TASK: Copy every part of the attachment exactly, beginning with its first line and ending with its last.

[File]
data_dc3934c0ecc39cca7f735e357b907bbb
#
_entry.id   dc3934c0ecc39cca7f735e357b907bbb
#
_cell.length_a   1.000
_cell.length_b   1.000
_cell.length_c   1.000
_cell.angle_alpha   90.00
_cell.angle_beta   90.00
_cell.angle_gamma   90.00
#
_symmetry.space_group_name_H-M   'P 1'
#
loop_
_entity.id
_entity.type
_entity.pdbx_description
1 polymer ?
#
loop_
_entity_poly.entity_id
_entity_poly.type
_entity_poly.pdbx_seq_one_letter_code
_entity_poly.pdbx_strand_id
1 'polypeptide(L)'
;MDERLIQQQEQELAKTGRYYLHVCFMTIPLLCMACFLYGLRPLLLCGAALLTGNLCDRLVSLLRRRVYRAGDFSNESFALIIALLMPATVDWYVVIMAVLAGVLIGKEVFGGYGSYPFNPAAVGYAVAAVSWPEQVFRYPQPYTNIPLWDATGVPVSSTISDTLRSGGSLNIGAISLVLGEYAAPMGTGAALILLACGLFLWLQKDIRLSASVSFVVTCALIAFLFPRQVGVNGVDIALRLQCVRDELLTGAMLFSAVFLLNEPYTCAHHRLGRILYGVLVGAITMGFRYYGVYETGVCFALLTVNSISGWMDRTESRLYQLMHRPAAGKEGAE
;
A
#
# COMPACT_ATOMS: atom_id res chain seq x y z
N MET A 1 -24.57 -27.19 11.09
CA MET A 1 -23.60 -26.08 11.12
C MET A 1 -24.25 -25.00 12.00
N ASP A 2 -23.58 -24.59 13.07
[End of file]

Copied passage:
data_dc3934c0ecc39cca7f735e357b907bbb
#
_entry.id   dc3934c0ecc39cca7f735e357b907bbb
#
_cell.length_a   1.000
_cell.length_b   1.000
_cell.length_c   1.000
_cell.angle_alpha   90.00
_cell.angle_beta   90.00
_cell.angle_gamma   90.00
#
_symmetry.space_group_name_H-M   'P 1'
#
loop_
_entity.id
_entity.type
_entity.pdbx_description
1 polymer ?
#
loop_
_entity_poly.entity_id
_entity_poly.type
_entity_poly.pdbx_seq_one_letter_code
_entity_poly.pdbx_strand_id
1 'polypeptide(L)'
;MDERLIQQQEQELAKTGRYYLHVCFMTIPLLCMACFLYGLRPLLLCGAALLTGNLCDRLVSLLRRRVYRAGDFSNESFALIIALLMPATVDWYVVIMAVLAGVLIGKEVFGGYGSYPFNPAAVGYAVAAVSWPEQVFRYPQPYTNIPLWDATGVPVSSTISDTLRSGGSLNIGAISLVLGEYAAPMGTGAALILLACGLFLWLQKDIRLSASVSFVVTCALIAFLFPRQVGVNGVDIALRLQCVRDELLTGAMLFSAVFLLNEPYTCAHHRLGRILYGVLVGAITMGFRYYGVYETGVCFALLTVNSISGWMDRTESRLYQLMHRPAAGKEGAE
;
A
#
# COMPACT_ATOMS: atom_id res chain seq x y z
N MET A 1 -24.57 -27.19 11.09
CA MET A 1 -23.60 -26.08 11.12
C MET A 1 -24.25 -25.00 12.00
N ASP A 2 -23.58 -24.59 13.07